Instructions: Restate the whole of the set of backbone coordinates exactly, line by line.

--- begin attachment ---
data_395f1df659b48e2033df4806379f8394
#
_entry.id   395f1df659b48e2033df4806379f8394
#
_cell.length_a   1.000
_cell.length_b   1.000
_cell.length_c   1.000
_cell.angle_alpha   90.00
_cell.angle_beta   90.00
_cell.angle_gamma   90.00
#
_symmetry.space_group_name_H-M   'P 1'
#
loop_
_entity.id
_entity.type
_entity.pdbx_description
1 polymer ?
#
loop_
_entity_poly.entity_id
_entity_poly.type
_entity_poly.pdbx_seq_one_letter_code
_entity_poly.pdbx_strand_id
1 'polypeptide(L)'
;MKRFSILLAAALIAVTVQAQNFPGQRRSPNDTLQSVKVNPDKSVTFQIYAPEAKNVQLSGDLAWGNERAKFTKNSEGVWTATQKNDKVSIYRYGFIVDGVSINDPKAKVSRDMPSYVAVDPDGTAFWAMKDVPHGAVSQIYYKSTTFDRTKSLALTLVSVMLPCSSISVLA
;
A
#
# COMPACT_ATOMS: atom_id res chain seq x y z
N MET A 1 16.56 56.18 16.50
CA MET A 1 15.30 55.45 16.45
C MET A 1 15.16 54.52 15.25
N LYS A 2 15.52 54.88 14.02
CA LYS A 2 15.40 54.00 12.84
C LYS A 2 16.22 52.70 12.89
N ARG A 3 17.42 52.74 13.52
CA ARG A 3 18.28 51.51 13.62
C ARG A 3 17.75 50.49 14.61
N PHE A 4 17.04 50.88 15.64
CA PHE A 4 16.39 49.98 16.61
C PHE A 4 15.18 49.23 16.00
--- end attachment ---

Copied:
data_395f1df659b48e2033df4806379f8394
#
_entry.id   395f1df659b48e2033df4806379f8394
#
_cell.length_a   1.000
_cell.length_b   1.000
_cell.length_c   1.000
_cell.angle_alpha   90.00
_cell.angle_beta   90.00
_cell.angle_gamma   90.00
#
_symmetry.space_group_name_H-M   'P 1'
#
loop_
_entity.id
_entity.type
_entity.pdbx_description
1 polymer ?
#
loop_
_entity_poly.entity_id
_entity_poly.type
_entity_poly.pdbx_seq_one_letter_code
_entity_poly.pdbx_strand_id
1 'polypeptide(L)'
;MKRFSILLAAALIAVTVQAQNFPGQRRSPNDTLQSVKVNPDKSVTFQIYAPEAKNVQLSGDLAWGNERAKFTKNSEGVWTATQKNDKVSIYRYGFIVDGVSINDPKAKVSRDMPSYVAVDPDGTAFWAMKDVPHGAVSQIYYKSTTFDRTKSLALTLVSVMLPCSSISVLA
;
A
#
# COMPACT_ATOMS: atom_id res chain seq x y z
N MET A 1 16.56 56.18 16.50
CA MET A 1 15.30 55.45 16.45
C MET A 1 15.16 54.52 15.25
N LYS A 2 15.52 54.88 14.02
CA LYS A 2 15.40 54.00 12.84
C LYS A 2 16.22 52.70 12.89
N ARG A 3 17.42 52.74 13.52
CA ARG A 3 18.28 51.51 13.62
C ARG A 3 17.75 50.49 14.61
N PHE A 4 17.04 50.88 15.64
CA PHE A 4 16.39 49.98 16.61
C PHE A 4 15.18 49.23 16.00